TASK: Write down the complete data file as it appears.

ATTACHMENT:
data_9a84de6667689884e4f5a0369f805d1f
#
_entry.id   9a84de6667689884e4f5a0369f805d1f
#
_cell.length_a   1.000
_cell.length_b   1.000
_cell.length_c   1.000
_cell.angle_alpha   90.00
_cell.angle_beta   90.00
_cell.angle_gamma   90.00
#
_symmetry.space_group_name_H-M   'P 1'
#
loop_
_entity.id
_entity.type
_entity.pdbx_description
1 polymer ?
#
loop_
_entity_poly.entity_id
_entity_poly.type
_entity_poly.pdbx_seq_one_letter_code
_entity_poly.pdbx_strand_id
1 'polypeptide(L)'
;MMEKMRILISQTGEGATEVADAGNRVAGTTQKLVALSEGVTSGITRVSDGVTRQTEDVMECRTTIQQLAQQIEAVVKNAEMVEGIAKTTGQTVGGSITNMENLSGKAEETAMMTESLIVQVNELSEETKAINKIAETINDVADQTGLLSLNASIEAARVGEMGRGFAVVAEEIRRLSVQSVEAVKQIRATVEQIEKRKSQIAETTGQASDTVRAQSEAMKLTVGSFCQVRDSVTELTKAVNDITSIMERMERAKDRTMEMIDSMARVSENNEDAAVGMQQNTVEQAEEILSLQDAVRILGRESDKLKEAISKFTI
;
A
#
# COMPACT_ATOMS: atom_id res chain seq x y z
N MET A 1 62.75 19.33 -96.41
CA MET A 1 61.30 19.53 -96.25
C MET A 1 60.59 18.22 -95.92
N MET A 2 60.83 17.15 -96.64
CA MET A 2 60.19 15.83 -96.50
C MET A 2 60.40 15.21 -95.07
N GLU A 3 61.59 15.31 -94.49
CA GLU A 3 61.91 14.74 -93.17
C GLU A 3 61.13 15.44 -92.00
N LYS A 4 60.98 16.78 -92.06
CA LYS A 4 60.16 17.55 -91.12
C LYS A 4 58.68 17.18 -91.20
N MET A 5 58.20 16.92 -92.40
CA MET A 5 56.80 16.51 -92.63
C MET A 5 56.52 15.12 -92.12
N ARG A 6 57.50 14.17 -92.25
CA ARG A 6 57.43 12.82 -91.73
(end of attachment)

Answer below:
data_9a84de6667689884e4f5a0369f805d1f
#
_entry.id   9a84de6667689884e4f5a0369f805d1f
#
_cell.length_a   1.000
_cell.length_b   1.000
_cell.length_c   1.000
_cell.angle_alpha   90.00
_cell.angle_beta   90.00
_cell.angle_gamma   90.00
#
_symmetry.space_group_name_H-M   'P 1'
#
loop_
_entity.id
_entity.type
_entity.pdbx_description
1 polymer ?
#
loop_
_entity_poly.entity_id
_entity_poly.type
_entity_poly.pdbx_seq_one_letter_code
_entity_poly.pdbx_strand_id
1 'polypeptide(L)'
;MMEKMRILISQTGEGATEVADAGNRVAGTTQKLVALSEGVTSGITRVSDGVTRQTEDVMECRTTIQQLAQQIEAVVKNAEMVEGIAKTTGQTVGGSITNMENLSGKAEETAMMTESLIVQVNELSEETKAINKIAETINDVADQTGLLSLNASIEAARVGEMGRGFAVVAEEIRRLSVQSVEAVKQIRATVEQIEKRKSQIAETTGQASDTVRAQSEAMKLTVGSFCQVRDSVTELTKAVNDITSIMERMERAKDRTMEMIDSMARVSENNEDAAVGMQQNTVEQAEEILSLQDAVRILGRESDKLKEAISKFTI
;
A
#
# COMPACT_ATOMS: atom_id res chain seq x y z
N MET A 1 62.75 19.33 -96.41
CA MET A 1 61.30 19.53 -96.25
C MET A 1 60.59 18.22 -95.92
N MET A 2 60.83 17.15 -96.64
CA MET A 2 60.19 15.83 -96.50
C MET A 2 60.40 15.21 -95.07
N GLU A 3 61.59 15.31 -94.49
CA GLU A 3 61.91 14.74 -93.17
C GLU A 3 61.13 15.44 -92.00
N LYS A 4 60.98 16.78 -92.06
CA LYS A 4 60.16 17.55 -91.12
C LYS A 4 58.68 17.18 -91.20
N MET A 5 58.20 16.92 -92.40
CA MET A 5 56.80 16.51 -92.63
C MET A 5 56.52 15.12 -92.12
N ARG A 6 57.50 14.17 -92.25
CA ARG A 6 57.43 12.82 -91.73